how i find inspiration for stories using the double diamond method
The Double Diamond design process model was developed through in house research by the Design Council in 2005 as a simple way of describing the design process. It is a structured design approach to tackle challenges in four phases, Discovery, Definition, Development and Delivery.
This is a method I came across at the design agency I work at; it is the way they come up with ideas for campaigns. The Double Diamond encourages you to think wide before narrowing in on an option. I find it really useful when I am writing a story for a competition that has a narrow theme, it forces inspiration and helps me to beat the “blank-page” syndrome.
I have tweaked this design tool a bit (a lot) to work for story writing so it goes a bit like this. Let’s start with an example. Here is a competition from a magazine I subscribe to. The theme is food, which is quite broad.
Write down everything you can think of that relates to the theme of the story, even if it seems like it might be useless. If a word pops into your head, write it down. I find it useful to impose a five-minute time limit here. Lots of the things you write down will be personal; they will be objects that already have stories.
For example, in the page above, the words Sewen, Spaghetti Bolognese and Mince Pies might not mean much to other people. Why those foods? Well, Sewen is what the Welsh call sea trout and my Dad was a keen fisherman. I was brought up learning how to gut and prepare sea trout for dinner.
Spaghetti Bolognaise was what my mum cooked every time my cousins came over because she knew they liked it, but now they think a visit to my parents’ house isn’t complete without it.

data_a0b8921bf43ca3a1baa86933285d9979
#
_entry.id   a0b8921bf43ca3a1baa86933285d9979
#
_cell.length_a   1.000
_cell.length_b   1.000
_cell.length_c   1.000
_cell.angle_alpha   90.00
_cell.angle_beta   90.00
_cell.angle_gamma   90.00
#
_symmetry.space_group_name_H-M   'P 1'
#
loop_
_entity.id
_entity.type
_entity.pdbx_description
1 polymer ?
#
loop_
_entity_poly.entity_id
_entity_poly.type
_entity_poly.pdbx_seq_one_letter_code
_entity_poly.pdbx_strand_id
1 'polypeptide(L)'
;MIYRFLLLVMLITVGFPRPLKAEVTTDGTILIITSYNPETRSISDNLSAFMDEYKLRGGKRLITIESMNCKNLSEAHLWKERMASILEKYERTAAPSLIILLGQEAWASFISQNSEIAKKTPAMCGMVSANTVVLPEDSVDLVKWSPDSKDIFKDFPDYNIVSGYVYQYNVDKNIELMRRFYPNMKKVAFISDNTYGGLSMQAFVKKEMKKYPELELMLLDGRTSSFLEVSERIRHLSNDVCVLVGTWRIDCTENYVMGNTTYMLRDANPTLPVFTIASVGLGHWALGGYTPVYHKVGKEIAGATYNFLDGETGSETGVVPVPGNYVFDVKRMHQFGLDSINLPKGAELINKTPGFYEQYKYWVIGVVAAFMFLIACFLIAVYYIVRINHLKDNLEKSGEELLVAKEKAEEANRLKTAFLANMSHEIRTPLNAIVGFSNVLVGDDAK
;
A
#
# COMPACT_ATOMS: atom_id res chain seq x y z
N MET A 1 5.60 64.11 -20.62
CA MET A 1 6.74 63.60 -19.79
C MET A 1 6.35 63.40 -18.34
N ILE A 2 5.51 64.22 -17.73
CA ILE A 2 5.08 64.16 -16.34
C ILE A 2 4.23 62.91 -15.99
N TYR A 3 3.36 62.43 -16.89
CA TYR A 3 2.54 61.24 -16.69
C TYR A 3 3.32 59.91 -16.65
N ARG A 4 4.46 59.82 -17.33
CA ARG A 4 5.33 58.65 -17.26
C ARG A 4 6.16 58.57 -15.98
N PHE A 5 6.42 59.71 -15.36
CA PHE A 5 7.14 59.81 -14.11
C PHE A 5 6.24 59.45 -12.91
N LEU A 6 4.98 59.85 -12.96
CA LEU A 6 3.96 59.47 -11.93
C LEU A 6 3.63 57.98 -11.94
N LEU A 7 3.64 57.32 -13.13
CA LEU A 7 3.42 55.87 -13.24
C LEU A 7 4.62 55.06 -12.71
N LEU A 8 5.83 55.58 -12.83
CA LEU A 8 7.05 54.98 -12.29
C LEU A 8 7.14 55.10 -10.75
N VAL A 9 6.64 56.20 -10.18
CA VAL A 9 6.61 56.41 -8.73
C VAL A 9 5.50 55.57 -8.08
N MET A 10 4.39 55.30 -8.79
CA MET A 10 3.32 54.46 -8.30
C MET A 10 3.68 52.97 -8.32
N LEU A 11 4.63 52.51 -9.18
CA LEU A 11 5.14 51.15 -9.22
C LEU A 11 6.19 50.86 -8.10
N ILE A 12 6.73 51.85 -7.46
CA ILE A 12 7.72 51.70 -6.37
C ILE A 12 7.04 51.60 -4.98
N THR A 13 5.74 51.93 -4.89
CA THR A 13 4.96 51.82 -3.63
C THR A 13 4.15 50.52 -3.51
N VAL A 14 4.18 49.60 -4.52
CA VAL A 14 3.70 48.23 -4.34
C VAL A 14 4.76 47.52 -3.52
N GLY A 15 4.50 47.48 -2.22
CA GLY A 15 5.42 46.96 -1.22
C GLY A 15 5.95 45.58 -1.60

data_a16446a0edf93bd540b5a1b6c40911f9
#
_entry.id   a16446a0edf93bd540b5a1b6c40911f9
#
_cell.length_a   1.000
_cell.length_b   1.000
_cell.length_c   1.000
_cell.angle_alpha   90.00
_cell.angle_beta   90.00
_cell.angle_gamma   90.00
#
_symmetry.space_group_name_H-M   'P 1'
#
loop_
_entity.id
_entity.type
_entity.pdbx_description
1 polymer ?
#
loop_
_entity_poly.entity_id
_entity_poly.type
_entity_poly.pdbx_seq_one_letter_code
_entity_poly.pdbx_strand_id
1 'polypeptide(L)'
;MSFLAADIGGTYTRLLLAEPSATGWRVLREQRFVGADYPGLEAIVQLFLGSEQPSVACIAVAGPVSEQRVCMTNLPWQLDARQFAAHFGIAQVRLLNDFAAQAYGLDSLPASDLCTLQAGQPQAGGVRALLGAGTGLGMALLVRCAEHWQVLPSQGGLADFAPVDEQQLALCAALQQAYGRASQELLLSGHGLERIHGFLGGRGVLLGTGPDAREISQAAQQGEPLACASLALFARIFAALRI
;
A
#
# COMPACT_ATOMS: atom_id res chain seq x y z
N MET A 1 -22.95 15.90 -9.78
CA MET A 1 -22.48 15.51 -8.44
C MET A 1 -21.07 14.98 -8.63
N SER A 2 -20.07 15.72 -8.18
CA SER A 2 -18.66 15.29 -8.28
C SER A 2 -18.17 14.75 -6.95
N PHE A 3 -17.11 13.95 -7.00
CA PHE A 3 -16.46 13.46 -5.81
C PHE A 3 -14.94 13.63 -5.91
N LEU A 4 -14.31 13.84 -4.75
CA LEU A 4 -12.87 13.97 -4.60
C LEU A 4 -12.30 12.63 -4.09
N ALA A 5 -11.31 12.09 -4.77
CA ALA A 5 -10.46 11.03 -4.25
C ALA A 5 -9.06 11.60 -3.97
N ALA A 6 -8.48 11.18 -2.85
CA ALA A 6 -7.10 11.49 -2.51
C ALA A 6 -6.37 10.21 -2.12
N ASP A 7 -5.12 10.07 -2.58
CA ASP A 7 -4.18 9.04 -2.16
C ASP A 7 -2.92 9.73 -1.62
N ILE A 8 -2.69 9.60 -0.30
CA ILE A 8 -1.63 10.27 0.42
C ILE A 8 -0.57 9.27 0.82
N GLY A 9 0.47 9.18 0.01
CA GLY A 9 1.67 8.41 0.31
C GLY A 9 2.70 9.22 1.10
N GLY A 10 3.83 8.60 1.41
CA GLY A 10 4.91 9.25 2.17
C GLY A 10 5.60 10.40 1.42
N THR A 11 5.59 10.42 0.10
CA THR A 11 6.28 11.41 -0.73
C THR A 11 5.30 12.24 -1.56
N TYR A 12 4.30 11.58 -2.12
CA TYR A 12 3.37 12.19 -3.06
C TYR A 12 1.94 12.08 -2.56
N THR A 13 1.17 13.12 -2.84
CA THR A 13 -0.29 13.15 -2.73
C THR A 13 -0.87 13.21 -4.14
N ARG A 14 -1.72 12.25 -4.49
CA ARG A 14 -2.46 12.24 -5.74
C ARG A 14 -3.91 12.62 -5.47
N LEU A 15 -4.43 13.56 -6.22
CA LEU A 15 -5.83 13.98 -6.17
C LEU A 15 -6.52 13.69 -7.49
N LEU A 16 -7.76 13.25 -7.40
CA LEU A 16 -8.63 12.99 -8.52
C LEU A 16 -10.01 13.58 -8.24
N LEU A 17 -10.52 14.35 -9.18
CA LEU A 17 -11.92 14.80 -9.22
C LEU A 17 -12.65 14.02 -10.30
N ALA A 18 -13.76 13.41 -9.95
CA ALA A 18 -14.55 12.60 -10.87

And Mince Pies? Well, my best childhood friend and I would make them every year. I have tried to make them in recent years without her, but my crust is always too hard, or they burst, or just don’t taste right. I cannot make them properly without her.
All three foods bring back very specific memories of my childhood kitchen.
Start joining the words together, do any of them relate to each other? Can you see any stories begin to stem from them? Keep going until you have linked most of the words to at least one other word.
Now you can start crossing the words out but don’t rub them out, use a single line through the middle so you can still see what the word says.
Each of the lines I have here in different colours is a different memory or experience, the words fit together to remind me of something. Some of the words fit together in a way I would not have thought about before seeing them on the page, for example, the mince pies and the Welsh cakes my Nan used to make. I circled these in the same colour, as even though the two memories are not directly related, they are both memories from my childhood.
So you can see, this process has brought about many different points of inspiration, just from the second part. However, I can’t just write these experiences down. I need to further develop them.
Choose two or three of the ideas and create characters that could live in these worlds. If the idea is a character, create a world that character could occupy. You should think about the conflict of the story at this stage.
For my first idea, I combined the mince pie story with the welsh cakes, as the welsh cakes open other memories, my Nan cooking them before we came over to her house, and when she had important guests she would sprinkle them with sugar.
Choose the most promising idea and write the first paragraph. If it feels right, finish the story. But it has to feel right after the first paragraph. You can’t give up after the second or third, once you commit, finish it. If you get stuck, go back to your original cloud of words and choose a word that didn’t connect with your original idea. Work this word into your story. Edit the story.
This brainstorm session resulted in a story that I entered into the competition above. One of my ambitions for this year is to enter more short story competitions (not hard seeing as last year I didn’t enter a single one) so I am really pleased that this is my second competition entry. I am not expecting anything but I hope to enter at least six more by December.
I really like this other visual representation I found of the Double Diamond.
Note: I don’t use this method every time. Very often a story just happens, I start writing and the plot develops organically, but for a competition that has a very narrow theme, I find this method helps to broaden the story I want to write, keeping it fresh and interesting.